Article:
During Friday evening’s protest in Brooklyn Center, during which police boasted of 136 arrests, multiple journalists reported being assaulted by police while taking photographs or simply standing on the sidewalk. Freelance photographer Tim Evans told the Associated Press that he witnessed police charge into a crowd of peaceful protesters and begin pepper-spraying and tackling people, with one officer punching Evans in the face before ripping off his press credentials and forcing him to lie on his stomach with a knee in his back.

“I was yelling ‘press.’ He said he didn’t care and to shut the f*ck up,” Evans told the AP. Evans said another officer came over and smashed his head into the ground and then zip-tied his hands behind his back.

“I’m extremely upset,” Evans said. “I felt like they were targeting the press in general. I’m out there doing what I’m doing because I have such strong convictions about the importance of this work.” Evans added that without his protective equipment, such as goggles, respiratory mask and helmet, he would have been seriously injured.

“It’s egregious, it’s horrific,” he said. “We are nothing as a society, as a democracy, without a free press and it’s constantly being challenged and constantly being abused.”

A video journalist documenting the protests for the Minneapolis Star-Tribune, Mark Vancleave, reported on Twitter that after being shot in the hand with a “less-lethal” round by police while holding his camera to his face on Monday, he won’t be able to pick up a camera for “at least six weeks” following surgery to repair his broken ring finger.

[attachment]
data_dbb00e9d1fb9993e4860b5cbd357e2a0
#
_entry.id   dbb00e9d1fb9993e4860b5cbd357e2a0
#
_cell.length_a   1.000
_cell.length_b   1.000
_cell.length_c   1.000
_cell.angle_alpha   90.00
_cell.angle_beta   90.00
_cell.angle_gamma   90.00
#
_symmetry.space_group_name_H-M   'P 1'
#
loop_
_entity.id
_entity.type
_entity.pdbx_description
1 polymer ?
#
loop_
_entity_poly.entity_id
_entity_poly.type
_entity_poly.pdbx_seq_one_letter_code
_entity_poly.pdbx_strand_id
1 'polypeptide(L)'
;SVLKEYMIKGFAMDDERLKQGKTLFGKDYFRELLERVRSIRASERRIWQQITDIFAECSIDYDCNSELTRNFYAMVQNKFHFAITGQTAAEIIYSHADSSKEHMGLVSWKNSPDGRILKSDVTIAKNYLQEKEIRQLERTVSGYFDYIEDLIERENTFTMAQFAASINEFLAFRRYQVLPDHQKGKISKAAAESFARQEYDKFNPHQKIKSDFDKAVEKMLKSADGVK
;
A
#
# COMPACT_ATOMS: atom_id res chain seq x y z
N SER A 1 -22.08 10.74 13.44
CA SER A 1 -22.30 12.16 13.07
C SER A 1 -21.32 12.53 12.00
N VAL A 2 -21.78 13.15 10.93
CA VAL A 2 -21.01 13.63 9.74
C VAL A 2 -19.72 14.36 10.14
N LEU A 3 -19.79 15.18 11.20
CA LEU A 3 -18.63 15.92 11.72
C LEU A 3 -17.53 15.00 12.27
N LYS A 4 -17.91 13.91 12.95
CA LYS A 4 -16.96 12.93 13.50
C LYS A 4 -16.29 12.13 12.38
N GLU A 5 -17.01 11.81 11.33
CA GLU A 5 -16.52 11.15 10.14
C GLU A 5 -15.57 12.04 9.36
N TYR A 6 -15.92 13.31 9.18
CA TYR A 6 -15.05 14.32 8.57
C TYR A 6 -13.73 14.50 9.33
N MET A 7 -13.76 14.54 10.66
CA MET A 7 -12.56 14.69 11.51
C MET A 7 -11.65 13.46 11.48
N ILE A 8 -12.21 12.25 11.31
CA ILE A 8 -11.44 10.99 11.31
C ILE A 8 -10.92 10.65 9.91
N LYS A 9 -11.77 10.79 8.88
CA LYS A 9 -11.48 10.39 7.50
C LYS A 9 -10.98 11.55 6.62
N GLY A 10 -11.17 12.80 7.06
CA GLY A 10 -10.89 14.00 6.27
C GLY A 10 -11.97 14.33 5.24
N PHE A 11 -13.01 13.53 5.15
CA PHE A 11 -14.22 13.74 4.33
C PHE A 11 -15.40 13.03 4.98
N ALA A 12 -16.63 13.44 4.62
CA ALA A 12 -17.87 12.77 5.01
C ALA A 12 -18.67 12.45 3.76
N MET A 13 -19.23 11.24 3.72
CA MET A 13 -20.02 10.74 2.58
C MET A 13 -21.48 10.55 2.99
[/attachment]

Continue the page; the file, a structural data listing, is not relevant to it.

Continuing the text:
Vancleave said he is recovering, but remains “deeply concerned for my fellow journalists working to fairly and accurately report on the crisis unfolding in our communities—particularly as Minnesota law enforcement continues to target journalists with force and disregard [their] constitutionally protected role.”

Maribel Perez Wadsworth, president of USA TODAY Network and publisher of USA Today, issued a statement following the police riot Friday night condemning the actions of the police in Brooklyn Center.

“We condemn the actions of the police in Brooklyn Center in the strongest possible terms,” Wadsworth said. “Requiring journalists to lie prone on the ground and photographing their credentials are purposeful intimidation tactics. To be clear, we will not be intimidated or deterred in fulfilling our First Amendment right and responsibility to hold power to account in our reporting.”

The rampant abuse of journalists prompted Democratic Governor Tim Walz to issue a statement on Twitter Saturday in which he claimed to be looking for “a better path forward to protect the journalists covering civil unrest.”

On Thursday, Walz defended the fortifying of the Brooklyn Center police station with concrete barricades and the brutal violence police meted out to journalists and protesters alike.